Slovenia, a country with just over 2 million inhabitants, was overall the best performing nation at the European Championship in Munich. Besides Janja Garnbret’s two gold medals, they had four more finalists out of which Luka Potocar placed second. Runner-up was France with five finalists including …

Men Top-8 into the Combined final

Men Top-8 into the Combined final

The male Combined finals will start on Thursday at 15.00 with Boulder followed by Lead at 17.00. (c) Petr Chodura 1. Adam Ondra CZE 690 + 1 000 = 1 690 2. Luka…

Female Top-8 Combined on Wednesday

Female Top-8 Combined on Wednesday

Based on the Combined "World Cup" points, the Top-8 females will compete in the new (Olympic) Combined format on Wednesday. If you have not participated in both…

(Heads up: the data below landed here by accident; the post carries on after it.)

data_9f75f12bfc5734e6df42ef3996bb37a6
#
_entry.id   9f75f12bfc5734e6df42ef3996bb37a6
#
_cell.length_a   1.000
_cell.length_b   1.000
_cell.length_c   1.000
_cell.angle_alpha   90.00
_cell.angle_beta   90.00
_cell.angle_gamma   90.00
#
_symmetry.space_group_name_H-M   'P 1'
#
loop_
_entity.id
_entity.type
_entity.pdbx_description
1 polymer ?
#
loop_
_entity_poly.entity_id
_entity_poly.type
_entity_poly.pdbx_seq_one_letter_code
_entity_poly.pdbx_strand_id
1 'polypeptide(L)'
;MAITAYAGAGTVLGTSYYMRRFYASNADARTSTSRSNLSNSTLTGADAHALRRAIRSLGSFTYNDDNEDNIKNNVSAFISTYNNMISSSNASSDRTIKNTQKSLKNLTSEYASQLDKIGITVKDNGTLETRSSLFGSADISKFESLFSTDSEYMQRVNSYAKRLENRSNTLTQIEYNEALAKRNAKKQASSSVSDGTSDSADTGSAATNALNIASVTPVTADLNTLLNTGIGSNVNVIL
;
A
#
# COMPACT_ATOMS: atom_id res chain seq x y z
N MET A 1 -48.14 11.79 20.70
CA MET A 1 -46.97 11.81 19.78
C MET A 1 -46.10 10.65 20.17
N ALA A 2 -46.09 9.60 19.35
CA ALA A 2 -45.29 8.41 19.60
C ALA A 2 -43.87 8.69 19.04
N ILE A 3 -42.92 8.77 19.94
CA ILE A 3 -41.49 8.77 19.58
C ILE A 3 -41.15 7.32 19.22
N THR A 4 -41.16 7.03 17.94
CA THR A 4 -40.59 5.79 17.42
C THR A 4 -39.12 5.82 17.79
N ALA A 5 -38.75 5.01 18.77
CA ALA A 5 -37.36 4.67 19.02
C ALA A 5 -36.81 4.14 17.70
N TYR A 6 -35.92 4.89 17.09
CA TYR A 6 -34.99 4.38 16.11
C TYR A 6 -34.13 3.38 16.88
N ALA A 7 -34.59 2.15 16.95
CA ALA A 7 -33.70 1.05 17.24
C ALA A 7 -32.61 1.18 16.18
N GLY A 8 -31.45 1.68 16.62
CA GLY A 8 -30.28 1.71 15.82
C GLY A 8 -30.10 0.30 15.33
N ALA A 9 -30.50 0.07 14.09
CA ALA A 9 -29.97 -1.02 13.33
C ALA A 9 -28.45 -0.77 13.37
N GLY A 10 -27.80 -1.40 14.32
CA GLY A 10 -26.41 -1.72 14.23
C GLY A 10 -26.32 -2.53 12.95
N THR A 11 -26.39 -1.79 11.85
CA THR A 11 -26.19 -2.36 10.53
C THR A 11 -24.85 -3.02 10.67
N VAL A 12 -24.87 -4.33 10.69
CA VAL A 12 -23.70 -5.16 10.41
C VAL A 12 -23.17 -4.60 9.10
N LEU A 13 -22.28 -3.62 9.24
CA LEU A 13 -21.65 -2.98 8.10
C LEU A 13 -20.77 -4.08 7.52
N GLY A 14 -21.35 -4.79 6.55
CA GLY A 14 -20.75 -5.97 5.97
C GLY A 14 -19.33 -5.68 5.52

Uznik wins over Avezou with 0.1 points

Uznik wins over Avezou with 0.1 points

Nicolai Uznik won by doing two boulders in six attempts out of which one flash. This was just one attempt less than Sam Avezou. In the live streaming they give …

Janja superior once again

Janja superior once again

Janja Garnbret climbed with ease passing Jessica Pilz high point. The biggest drama was actually Janja’s big whipper partly upside down, having done a big diago…

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Legacy 9a by Paul Robinson

Legacy 9a by Paul Robinson

Paul Robinson has done the third ascent of Legacy (9a) in Rocklands. It was found and tried by Dave Graham as a scary highball. Later Fred Nicole bolted it and tried it for five years. In 2019, Giuliano Cameroni got the permission to try it and made the FA and then Nicole made the first repeat few days later. Lizzy Ellison